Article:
Lauri Osburn Thomas “My love of art began at an early age. As an elementary teacher, I specialized in art. As a librarian, I used art to make stories come alive for students. My career path took some twists and turns as I went into nursing and obtained my BSN and then MSN. I am the Director of Surgical and Procedural Services at the University of Texas Health Center at Tyler. Established career-wise, it was time to get back to my passion, creating art. I have taken various classes through the Longview Museum of Fine Art and Gallery Main Street. The support and encouragement I received from other artists and my family gave me the courage to submit work for juried exhibits, the latest being the Surrealism and Alternative Abstract exhibit at Gallery Main Street. I work in a variety of mediums including metal sculpture, photography, mosaic, steampunk jewelry and mixed media.” fineartamerica.com/profiles/lauri-thomas
September 2011 - Page 09
writing & news Beyond Mere Thoughts by Karen Dean
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THURSDAY SEPTEMBER 15, 2011 5:00 - 8:00 PM Exhibiting
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As a writer or illustrator, it’s necessary to be tucked away for hours at a time in a quiet, peaceful place. I happen to enjoy embracing the challenge of pulling multiple concepts together in the silence of my creative space for as long as it takes. The alone aspect is simply a part of the job description which works well for me. I do realize, however, the importance of connecting with other like-minded authors. Attending an occasional book signing and discussion at a bookstore or library can be informative on a small scale. However, if you want to step into a festival where creative writing juices abound, you’ll need to attend a multi-faceted book festival. The atmosphere of so many interested, book-hungry readers interacting with talented authors, eager to share their expertise, is electrifying. For anyone interested in writing or illustrating, this is the place to be, not only for adults, but children as well. There will be hundreds of books to read and books to buy, while having face-to-face contact with approachable authors who love to tell their stories with a receptive, captive audience. You just might get answers to some nitty-gritty questions about how to handle your writing dilemmas. A variety of genre will be represented which could include children’s books, novels, graphic novels, mysteries, Christian, cooking, self-help and more. Sometimes there are poetry or other readings happening. I have been attending book festivals since the beginning of my writing journey. The most beneficial and educational aspect for me has been the presentations and discussions, whether it’s one author or a varied panel of authors. This often includes a moderator asking questions that delve into the formations of the writers’ mindsets. It helps immensely to see that there’s not a set pattern for the writing lifestyle. The interaction with audience questions can get quite entertaining. In addition to being a published author and illustrator of children’s books, Karen Dean is also a Classical Realism portrait painter in oil and watercolor. Visit her website to view the gallery. www.KarenDeanArtist.com email@example.com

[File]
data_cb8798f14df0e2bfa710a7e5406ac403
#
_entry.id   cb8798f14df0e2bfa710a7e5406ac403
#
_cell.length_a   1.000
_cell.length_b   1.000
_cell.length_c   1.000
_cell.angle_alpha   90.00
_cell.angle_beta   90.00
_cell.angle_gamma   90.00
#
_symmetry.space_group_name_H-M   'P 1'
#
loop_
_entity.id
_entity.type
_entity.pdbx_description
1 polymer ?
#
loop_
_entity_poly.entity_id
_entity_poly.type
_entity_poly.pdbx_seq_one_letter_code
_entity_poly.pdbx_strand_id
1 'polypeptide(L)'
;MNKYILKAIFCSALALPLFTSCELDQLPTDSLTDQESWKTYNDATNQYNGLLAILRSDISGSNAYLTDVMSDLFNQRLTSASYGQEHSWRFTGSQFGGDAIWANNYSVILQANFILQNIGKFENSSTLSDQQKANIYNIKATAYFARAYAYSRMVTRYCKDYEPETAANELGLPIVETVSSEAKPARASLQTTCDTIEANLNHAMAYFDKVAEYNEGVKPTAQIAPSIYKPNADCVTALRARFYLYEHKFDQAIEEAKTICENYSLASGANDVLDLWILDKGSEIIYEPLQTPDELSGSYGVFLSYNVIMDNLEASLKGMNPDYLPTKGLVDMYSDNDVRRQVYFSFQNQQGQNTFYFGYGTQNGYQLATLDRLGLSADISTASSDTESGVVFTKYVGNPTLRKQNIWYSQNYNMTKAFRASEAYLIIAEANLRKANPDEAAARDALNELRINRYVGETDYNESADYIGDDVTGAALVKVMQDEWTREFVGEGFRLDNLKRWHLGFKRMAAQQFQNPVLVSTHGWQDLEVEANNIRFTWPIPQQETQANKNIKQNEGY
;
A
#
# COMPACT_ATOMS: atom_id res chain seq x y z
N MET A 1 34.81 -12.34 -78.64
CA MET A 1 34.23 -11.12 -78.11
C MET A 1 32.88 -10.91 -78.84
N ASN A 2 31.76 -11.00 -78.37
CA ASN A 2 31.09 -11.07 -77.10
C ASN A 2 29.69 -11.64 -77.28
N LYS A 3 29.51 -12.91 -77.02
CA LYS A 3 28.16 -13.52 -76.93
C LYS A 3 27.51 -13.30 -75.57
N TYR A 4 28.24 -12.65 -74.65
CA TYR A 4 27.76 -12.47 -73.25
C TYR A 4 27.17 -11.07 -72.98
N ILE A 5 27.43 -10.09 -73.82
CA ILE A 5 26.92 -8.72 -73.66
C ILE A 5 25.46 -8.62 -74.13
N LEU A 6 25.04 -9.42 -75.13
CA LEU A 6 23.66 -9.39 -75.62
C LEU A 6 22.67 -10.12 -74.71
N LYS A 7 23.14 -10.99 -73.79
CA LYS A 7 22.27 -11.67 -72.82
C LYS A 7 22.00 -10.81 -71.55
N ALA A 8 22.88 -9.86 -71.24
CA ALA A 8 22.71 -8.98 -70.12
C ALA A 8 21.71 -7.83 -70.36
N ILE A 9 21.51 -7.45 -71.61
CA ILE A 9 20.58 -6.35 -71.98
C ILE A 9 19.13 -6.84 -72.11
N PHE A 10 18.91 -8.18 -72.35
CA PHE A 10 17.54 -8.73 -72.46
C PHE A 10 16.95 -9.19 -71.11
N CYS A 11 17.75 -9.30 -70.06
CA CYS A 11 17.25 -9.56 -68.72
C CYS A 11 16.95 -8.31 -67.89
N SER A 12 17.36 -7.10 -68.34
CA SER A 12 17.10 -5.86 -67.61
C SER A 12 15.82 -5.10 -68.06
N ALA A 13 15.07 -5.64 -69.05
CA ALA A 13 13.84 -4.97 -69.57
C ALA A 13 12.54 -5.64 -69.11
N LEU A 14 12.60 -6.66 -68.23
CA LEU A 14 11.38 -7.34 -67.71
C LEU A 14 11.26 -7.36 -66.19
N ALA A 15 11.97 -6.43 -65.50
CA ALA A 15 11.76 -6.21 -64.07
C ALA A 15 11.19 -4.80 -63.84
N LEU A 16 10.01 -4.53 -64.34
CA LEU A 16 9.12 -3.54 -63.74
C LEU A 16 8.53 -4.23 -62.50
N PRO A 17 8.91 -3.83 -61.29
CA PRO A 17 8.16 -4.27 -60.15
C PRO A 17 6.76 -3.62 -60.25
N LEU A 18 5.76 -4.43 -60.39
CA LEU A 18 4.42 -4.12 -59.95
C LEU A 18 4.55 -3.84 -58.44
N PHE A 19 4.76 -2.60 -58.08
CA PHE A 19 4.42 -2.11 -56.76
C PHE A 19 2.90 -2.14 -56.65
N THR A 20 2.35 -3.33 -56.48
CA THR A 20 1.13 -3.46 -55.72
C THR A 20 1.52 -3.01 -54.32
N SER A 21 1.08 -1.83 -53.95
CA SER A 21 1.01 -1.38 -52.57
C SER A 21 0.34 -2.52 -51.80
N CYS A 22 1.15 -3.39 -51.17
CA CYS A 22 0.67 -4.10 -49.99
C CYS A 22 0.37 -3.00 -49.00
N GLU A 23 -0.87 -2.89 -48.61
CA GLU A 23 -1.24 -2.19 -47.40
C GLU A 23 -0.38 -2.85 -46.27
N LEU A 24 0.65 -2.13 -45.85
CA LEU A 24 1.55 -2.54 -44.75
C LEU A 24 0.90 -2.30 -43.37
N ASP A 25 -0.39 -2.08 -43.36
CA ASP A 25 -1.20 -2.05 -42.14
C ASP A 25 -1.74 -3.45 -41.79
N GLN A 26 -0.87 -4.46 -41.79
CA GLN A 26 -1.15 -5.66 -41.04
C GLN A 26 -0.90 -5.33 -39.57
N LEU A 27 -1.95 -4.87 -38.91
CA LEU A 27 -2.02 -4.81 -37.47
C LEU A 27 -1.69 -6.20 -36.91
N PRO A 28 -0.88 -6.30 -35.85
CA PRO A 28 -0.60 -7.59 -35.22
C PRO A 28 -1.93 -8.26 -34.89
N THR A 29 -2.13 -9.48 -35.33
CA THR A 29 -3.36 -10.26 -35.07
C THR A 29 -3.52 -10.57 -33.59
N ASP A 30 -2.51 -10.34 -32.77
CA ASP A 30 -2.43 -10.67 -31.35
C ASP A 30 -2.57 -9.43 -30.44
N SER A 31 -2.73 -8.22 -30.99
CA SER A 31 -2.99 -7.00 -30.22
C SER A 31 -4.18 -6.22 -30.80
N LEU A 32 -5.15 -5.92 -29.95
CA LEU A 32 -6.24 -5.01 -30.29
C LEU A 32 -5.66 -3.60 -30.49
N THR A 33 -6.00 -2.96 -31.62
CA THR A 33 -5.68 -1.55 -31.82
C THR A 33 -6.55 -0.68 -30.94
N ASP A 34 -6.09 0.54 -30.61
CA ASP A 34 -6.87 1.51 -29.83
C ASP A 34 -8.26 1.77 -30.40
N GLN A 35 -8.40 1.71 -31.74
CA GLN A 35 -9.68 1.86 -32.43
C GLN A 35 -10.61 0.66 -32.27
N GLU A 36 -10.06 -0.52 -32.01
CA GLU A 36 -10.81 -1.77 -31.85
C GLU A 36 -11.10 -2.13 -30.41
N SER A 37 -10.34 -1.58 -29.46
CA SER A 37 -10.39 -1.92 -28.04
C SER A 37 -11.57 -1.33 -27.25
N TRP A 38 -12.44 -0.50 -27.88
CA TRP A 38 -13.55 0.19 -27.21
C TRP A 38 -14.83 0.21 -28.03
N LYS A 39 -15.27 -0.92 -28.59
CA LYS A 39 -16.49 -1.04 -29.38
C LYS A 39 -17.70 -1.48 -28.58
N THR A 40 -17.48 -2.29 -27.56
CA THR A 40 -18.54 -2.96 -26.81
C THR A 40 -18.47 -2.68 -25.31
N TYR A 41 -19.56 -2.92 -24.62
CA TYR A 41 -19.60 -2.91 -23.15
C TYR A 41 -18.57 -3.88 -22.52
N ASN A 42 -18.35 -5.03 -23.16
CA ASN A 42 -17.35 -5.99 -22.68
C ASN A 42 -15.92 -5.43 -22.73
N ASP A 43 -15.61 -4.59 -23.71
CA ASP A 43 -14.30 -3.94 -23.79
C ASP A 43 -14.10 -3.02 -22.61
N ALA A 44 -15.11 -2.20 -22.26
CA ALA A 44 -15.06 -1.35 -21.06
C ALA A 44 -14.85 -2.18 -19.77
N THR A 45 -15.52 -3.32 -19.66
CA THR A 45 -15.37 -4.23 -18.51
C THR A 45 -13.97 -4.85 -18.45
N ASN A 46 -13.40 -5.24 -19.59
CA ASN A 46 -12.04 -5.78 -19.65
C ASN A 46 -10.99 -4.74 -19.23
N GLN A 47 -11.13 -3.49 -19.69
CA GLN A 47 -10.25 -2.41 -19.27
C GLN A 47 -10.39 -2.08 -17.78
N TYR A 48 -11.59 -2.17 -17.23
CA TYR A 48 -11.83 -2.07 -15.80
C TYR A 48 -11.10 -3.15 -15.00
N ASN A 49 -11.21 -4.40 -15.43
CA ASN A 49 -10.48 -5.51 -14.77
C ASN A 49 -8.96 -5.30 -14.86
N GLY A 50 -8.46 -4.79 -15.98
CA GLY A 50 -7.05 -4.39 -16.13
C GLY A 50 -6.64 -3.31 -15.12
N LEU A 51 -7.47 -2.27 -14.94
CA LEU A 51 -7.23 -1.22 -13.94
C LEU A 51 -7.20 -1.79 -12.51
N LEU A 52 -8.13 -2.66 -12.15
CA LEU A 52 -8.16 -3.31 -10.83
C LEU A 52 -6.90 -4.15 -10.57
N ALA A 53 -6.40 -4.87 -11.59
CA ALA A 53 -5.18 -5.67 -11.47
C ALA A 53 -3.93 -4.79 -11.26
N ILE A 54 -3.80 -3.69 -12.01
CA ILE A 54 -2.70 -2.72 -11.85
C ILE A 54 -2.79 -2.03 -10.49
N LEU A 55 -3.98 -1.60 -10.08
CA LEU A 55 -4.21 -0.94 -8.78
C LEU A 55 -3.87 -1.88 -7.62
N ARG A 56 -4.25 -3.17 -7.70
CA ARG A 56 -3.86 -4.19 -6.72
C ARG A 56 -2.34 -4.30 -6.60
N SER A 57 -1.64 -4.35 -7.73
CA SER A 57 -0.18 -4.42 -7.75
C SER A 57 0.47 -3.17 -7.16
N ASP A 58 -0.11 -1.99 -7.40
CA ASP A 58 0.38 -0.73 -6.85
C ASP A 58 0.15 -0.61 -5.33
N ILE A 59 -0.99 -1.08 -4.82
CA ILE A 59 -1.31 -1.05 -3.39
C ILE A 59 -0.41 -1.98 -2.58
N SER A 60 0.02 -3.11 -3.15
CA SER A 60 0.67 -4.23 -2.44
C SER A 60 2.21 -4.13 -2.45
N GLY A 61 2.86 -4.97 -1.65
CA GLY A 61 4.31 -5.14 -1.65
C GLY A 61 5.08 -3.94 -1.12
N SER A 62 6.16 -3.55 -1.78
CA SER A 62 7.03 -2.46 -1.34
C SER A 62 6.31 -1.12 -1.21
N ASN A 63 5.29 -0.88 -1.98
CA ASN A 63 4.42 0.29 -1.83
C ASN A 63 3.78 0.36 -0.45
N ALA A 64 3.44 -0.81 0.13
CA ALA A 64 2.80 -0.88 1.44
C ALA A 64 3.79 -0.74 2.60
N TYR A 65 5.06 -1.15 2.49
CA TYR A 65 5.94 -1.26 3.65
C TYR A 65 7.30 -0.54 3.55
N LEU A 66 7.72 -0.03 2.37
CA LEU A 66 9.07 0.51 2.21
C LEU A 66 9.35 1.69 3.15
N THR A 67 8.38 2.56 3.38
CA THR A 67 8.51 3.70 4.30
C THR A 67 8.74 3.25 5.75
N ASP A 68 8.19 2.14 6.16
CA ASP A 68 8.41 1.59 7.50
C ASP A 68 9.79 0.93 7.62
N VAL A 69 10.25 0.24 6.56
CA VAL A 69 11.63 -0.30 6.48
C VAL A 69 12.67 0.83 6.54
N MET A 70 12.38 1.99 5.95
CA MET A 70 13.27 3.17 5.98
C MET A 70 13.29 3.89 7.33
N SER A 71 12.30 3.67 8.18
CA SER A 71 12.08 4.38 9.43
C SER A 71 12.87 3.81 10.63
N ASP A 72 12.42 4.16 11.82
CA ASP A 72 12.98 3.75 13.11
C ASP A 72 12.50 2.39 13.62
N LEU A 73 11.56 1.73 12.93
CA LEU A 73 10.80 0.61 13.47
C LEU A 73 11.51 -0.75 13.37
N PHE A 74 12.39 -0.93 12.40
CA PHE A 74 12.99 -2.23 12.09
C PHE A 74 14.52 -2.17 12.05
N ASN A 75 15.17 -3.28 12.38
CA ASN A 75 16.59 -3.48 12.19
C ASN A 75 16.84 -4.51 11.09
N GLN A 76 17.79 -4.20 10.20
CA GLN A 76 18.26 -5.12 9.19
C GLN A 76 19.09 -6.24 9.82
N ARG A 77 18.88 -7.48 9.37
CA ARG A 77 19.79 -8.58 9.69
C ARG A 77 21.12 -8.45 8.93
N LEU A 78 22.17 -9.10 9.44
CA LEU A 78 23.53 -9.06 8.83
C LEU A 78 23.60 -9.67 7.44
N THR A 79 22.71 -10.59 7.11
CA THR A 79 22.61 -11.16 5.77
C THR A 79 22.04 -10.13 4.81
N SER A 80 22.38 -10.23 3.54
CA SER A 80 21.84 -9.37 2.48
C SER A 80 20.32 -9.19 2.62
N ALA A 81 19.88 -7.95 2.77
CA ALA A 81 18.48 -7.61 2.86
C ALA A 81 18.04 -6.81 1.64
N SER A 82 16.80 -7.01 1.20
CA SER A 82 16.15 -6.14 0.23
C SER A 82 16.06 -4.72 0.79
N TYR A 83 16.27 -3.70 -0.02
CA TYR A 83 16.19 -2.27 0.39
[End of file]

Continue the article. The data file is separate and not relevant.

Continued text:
Boogie Woogie FireAnt Ball opens Marshall Festival Marshall’s FireAnt Festival kicks off Friday evening, October 7, with the Boogie Woogie FireAnt Ball, starring Boogie Woogie & Blues piano master, Omar Sharriff, playing with nationally recognized guitar phenom, Wes Jeans. Co-starring is one of the hottest R&B/Soul groups in the Ark-La-Tex, the Anthony G. Parrish Band. The show kicks off at 7:30 PM at the Marshall Visual Art Center, 208 East Burleson Street. Tickets are $100 for VIP Seating and $20 General Admission while they last. They are available online at www.boogiewoogiemarshall.com. Omar Sharriff, who was raised in Marshall as David Alexander Elam, and performed as Dave Alexander before changing his name in the mid-1970’s, is regarded by many to be one of the greatest and most unique Blues and Boogie Woogie performers of all time. After 55 years on the road playing with such legendary artists as Muddy Waters, Big Mama Thornton, Albert King, Freddie King and Nina Simone, Sharriff returned to his old hometown where he is now artist-in-residence in the Birthplace of Boogie Woogie. Music lovers will be thrilled to see and hear a side of Wes Jeans they have perhaps not heard before. After hearing Omar Sharriff play in a downtown club recently, Jeans began sitting in whenever his schedule permitted. The old master and the young pro connected, and they have created an electrifying sound that puts the boogie into blues, and vice versa. This is a combination not to be missed. The Anthony G. Parrish Band combines solid musicianship with extraordinary showmanship along with Parrish’s outstanding vocal work. This is the band that had over 1500 people dancing in the streets on a hot July night after Marshall’s Second Saturday Classic Car Show. VIP seating is limited. Every Boogie Woogie show at the Marshall Visual Art Center has sold out, so advance ticket purchase is strongly recommended. Cash bar and casual dress. People lucky enough to get tickets to this show should be prepared to dance.